Pope Francis: Whoever Serves Money ‘Is Against God’

Pope Francis celebrates Mass on the occasion of the feast of Our Lady of Guadalupe, in St. Peter's Basilica at the Vatican, Saturday, Dec. 12, 2020. (Remo Casilli/Pool via AP)
Remo Casilli/Pool via AP

ROME — Pope Francis said Wednesday that there are only two masters in the world: God and money, and every person must choose which of the two to serve.

In his weekly General Audience, the pope reflected on Saint Matthew’s Gospel account of Christ’s resurrection, especially on how the Roman guards were paid off not to tell anyone that Jesus had risen from the dead.

“I would like to pause at this point: the guards, the soldiers, who were in the tomb to prevent the disciples from coming and taking his body, they saw him; they saw him alive and risen,” Francis said. “His enemies saw him, and then they pretended not to have seen him. Why? Because they were paid.”

The full text of the relevant biblical account is this:

While they were going, some of the guard went into the city and told the chief priests everything that had happened. After the priests had assembled with the elders, they devised a plan to give a large sum of money to the soldiers, telling them, “You must say, ‘His disciples came by night and stole him away while we were asleep.’ If this comes to the governor’s ears, we will satisfy him and keep you out of trouble.” So they took the money and did as they were directed. And this story is still told among the Jews to this day. (Matthew 28:11-15)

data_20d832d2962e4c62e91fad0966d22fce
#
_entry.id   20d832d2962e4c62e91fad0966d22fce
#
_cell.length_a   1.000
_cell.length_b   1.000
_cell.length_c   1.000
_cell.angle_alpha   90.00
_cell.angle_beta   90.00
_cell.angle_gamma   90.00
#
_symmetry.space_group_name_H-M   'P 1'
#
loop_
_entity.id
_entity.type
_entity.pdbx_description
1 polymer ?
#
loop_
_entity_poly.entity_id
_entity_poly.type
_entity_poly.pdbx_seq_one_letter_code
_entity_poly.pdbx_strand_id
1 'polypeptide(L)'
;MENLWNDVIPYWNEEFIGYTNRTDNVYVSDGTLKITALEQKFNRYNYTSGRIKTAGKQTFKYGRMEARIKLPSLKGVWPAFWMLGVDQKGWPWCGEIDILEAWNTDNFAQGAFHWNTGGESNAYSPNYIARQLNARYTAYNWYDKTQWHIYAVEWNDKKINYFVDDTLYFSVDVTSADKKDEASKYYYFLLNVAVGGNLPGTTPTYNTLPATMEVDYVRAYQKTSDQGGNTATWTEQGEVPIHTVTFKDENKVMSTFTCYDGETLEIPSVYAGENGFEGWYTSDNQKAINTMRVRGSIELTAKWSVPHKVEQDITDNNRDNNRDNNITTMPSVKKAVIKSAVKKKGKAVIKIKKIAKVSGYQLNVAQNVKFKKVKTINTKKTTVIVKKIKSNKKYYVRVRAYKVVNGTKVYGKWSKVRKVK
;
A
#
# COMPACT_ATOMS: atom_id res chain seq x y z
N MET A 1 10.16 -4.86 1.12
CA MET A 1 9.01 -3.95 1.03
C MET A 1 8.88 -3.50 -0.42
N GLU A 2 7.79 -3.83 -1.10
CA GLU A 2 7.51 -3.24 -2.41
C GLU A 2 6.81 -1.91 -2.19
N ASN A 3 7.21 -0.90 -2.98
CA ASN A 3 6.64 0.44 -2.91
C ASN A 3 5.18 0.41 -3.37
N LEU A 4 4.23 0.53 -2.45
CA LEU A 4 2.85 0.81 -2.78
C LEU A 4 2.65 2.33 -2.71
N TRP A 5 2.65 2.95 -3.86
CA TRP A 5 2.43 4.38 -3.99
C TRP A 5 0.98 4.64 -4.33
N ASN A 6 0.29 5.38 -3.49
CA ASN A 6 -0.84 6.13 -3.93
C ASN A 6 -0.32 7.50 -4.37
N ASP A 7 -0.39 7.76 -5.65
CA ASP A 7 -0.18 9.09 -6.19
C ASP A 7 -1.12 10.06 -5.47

In Wednesday’s address, the pope highlighted the bribery of the soldiers to underscore the evil of money.

“Here is the true mystery of what Jesus once said: ‘There are two masters in the world, two, no more: two. God and money. He who serves money is against God,’” Francis asserted in his interpretation of Jesus’s teaching that no one can serve two masters.

“And here it is money that changed reality,” he continued. “They had seen the wonder of the resurrection, but they were paid to keep quiet.”

The pope went on to propose that this scenario is repeated in history when Christians are paid off not to do their duty.

“Think of the many times that Christian men and women have been paid not to acknowledge in practice the resurrection of Christ and did not do what Christ asked us to do as Christians,” he said.

Pope Francis has often criticized the economy, calling money “dishonest wealth” and also “the devil’s dung.”

Speaking in Saint Peter’s Square in the Vatican in 2019, the pontiff told pilgrims and visitors to beware of riches.

Referring a gospel parable in which Jesus speaks of “dishonest wealth,” the pope declared: “‘Dishonest wealth’ is money, also called ‘the devil’s dung,’ and in general, material goods.”

“Wealth can drive people to erect walls, create divisions, and discriminate,” Francis continued.

“Jesus, on the contrary, invites his disciples to change course: ‘Make friends with riches,’” he said. “It is an invitation to learn how to transform goods and riches into relationships, because people are worth more than things and count more than the wealth they possess.”

Sunday’s speech was not the first time that Pope Francis has used colorful language in speaking about money, or even for the reference to “the devil’s dung,” a quotation from Saint Basil the Great.

“It is not easy to talk about money,” Francis said in an address to the Italian Confederation of Cooperatives in 2015. “Money is the devil’s dung! When money becomes an idol, it rules over a person’s choices. And then it ruins a person and condemns him, turning him into a slave.”

Likewise, in a homily given in 2013, the pope used the same expression to decry wealth.

“Money becomes an idol and you worship it. This is why Jesus tells us: ‘You cannot serve the idol of money and the living God.’ Either one or the other.”

Here, too, Francis called money “the devil’s dung,” insisting that “it turns us into idolaters, sickens our mind with pride and makes us enthusiasts of frivolous things that pull us away from the faith.”

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